One in 10 Canadians have problems affording their prescription medication, often because they don't have insurance to help pay the costs, a new study has found.

The study, which appears in the Canadian Medical Association Journal, found that for Canadians without drug plans through work or private drug insurance, one in four cannot afford their medications.

The findings come from a review of a 2007 Statistics Canada survey, called the Canada Community Health Survey.

Researchers from the University of British Columbia and the University of Toronto found that among the 5,700 respondents who said they had been given a prescription for a medication, 9.6 per cent had either not filled the prescription for cost reasons, or deliberately skipped doses to save money.

More than 26 per cent of those who did not have drug insurance reported not being able to afford to pay for their prescription drugs. That compares to only 6.8 per cent of those who did have drug insurance.

In all, people without drug insurance were 4.5 times more likely to avoid taking prescribed medications because of cost.

Perhaps not surprisingly, having a low income increased the likelihood that patients hadn't taken a prescribed medication. Canadians with low incomes were 3.3 times more likely not to take their prescription drugs because they could not afford them.

Canadians who reported fair or poor health status did not take their prescribed medications 2.6 times more often than those who reported good or excellent health. As well, those with chronic conditions were 1.6 times more likely to not take their medicines as directed because of cost.

Patients in British Columbia were most likely to say they didn't take their prescribed medications because of the cost. That finding surprised the authors, who said it might result from B.C.'s high-deductible public drug plan or the high level of personal debt among B.C. residents.

"The findings of our study are really troubling," says one of the study's authors, Dr. Michael Law, of the Centre for Health Services and Policy Research at the University of British Columbia.

"We claim to have a universal system and we have that for hospitals and physicians. But in Canada, we can't claim to have a universal health care system if one in 10 are reporting they can't afford their prescription drugs."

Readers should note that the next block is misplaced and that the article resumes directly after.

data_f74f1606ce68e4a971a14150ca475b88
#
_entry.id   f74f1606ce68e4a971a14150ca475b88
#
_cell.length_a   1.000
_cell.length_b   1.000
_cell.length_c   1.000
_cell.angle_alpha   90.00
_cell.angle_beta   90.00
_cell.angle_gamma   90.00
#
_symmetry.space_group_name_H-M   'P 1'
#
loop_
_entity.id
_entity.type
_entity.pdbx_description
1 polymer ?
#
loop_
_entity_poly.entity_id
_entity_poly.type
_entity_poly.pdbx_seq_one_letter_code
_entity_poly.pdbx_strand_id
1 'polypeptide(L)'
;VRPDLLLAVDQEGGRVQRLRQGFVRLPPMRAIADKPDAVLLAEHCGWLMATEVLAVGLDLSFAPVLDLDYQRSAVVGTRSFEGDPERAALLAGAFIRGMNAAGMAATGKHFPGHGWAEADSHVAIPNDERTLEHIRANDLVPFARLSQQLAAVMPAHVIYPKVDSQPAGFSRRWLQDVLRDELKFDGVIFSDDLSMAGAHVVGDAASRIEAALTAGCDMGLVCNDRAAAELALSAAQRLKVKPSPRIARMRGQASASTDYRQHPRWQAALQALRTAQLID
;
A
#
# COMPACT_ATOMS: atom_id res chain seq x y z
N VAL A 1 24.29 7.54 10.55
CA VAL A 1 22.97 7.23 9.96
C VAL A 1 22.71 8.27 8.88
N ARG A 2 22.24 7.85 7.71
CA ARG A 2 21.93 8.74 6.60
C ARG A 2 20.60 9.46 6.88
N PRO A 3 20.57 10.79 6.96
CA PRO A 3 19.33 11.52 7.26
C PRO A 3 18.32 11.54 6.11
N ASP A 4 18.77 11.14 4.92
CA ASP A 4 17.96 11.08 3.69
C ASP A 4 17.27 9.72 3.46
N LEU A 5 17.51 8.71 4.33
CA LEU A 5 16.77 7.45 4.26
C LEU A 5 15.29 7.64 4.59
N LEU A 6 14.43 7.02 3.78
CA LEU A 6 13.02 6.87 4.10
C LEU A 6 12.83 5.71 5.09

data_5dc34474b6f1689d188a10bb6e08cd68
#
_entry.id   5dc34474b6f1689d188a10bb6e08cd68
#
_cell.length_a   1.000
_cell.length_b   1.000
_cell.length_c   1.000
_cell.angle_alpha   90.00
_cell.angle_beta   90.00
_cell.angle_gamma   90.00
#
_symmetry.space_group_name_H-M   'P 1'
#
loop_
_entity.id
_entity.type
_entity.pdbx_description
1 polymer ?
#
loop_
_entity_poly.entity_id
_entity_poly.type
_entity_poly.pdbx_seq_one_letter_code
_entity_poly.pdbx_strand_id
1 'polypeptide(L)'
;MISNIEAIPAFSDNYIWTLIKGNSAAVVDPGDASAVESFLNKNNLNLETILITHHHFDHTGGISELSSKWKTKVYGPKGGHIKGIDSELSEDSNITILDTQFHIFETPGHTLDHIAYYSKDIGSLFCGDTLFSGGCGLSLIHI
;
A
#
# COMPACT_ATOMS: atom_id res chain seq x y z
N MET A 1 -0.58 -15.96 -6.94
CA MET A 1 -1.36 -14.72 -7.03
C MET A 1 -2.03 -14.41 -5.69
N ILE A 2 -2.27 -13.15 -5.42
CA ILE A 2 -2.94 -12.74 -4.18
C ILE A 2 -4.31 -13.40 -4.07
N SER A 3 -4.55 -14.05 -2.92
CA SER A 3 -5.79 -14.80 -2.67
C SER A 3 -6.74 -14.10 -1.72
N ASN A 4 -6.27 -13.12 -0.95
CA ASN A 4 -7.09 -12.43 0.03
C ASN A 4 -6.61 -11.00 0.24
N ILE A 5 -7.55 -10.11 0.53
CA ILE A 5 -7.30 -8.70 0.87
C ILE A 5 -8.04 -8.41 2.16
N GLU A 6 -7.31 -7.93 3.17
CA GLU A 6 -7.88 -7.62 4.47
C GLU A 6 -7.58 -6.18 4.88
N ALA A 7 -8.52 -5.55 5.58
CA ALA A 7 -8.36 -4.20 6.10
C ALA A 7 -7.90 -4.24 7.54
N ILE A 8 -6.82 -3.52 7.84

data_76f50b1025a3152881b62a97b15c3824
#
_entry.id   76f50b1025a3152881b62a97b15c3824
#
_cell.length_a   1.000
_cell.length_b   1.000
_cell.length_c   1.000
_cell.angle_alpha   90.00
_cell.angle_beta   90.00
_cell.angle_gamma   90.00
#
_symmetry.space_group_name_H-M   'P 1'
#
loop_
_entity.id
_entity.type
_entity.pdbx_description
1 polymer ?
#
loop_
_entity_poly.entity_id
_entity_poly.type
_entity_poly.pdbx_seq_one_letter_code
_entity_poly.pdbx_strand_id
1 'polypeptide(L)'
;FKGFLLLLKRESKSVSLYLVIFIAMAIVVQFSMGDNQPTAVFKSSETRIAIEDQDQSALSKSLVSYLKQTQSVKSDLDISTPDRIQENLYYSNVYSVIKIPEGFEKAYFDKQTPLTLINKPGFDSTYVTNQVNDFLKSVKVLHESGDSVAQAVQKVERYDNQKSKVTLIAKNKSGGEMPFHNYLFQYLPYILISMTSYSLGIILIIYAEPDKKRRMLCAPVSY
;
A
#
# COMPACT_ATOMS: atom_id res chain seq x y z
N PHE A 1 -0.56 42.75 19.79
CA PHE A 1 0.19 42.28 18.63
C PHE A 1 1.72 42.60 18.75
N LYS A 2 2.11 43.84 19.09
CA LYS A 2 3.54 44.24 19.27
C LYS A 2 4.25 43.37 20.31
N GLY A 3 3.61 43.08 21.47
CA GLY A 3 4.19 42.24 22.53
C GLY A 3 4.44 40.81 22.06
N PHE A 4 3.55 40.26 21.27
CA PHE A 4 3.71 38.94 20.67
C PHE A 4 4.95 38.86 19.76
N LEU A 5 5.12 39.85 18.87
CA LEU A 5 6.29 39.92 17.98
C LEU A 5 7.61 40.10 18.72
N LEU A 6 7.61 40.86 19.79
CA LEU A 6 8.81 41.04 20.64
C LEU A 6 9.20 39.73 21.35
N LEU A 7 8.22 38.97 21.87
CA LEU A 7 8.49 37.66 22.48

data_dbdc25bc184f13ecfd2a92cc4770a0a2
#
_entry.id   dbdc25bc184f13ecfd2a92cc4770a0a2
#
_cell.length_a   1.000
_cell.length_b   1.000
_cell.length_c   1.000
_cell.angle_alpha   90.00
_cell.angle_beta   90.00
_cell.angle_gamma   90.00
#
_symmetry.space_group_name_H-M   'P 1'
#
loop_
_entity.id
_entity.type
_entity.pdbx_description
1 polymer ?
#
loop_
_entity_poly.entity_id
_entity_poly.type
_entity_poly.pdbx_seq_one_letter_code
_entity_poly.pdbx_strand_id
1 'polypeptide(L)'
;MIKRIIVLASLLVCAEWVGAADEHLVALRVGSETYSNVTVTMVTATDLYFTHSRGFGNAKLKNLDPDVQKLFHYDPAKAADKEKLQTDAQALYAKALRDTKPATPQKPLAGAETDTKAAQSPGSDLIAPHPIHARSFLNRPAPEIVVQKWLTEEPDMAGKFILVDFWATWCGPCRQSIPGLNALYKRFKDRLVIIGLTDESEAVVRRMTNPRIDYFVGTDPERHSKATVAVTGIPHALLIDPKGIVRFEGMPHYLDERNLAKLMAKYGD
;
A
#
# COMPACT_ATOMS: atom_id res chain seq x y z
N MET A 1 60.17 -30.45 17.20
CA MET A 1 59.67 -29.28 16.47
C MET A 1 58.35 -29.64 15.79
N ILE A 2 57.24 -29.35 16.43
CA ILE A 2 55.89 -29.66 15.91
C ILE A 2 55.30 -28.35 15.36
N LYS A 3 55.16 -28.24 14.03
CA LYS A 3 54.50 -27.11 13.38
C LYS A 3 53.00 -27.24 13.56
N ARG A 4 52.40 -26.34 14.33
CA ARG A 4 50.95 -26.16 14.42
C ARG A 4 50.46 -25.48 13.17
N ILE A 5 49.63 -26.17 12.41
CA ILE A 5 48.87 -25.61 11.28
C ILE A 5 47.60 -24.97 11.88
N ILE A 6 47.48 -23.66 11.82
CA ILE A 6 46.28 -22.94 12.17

Law notes that more is spent on prescription drugs in Canada than on doctors and that it makes no sense that says prescription medications are not included in the country's medicare system.

Law and the other study authors point out that when patients are unable to afford their medications, it can lead to higher costs down the road for the health care system.

"Reducing cost-related non-adherence would likely improve health and reduce spending in other areas, such as admissions to hospital for acute care," they write.

"As drug costs continue to increase I think we will see more and more people will fall into the category of not being able to afford to take their drugs as directed," he said.

Dr. Danielle Martin, chair of Canadian Doctors for Medicare says her group believes that all prescription medications should be included in the Canada Health Act.

"It is time Canada treated prescription drugs like the lifesaving interventions they are," she said in a statement.

Martin says studies have shown that paying for medications can lead to cost savings down the line.

She points to a recent study in the New England Journal of Medicine which found that providing free medications to heart attack patients actually helped save money.

Even though the medications were free, the costs to the insurer did not increase because patients who regularly took their medications were hospitalized less often.

"The evidence shows that providing prescription drugs for free in many situations is not only the right thing to do, but it also makes economic sense," said Martin.

Dr. Law says his team's findings are timely given that the premiers are meeting this week to discuss health care.

"As the provincial premiers meet in Victoria this week, they should consider expanding and improving public coverage for prescription drugs to reduce the influence of cost on whether or not Canadians can afford their prescription drugs," he said in a statement.

With files from CTV's medical specialist Avis Favaro and producer Elizabeth St. Philip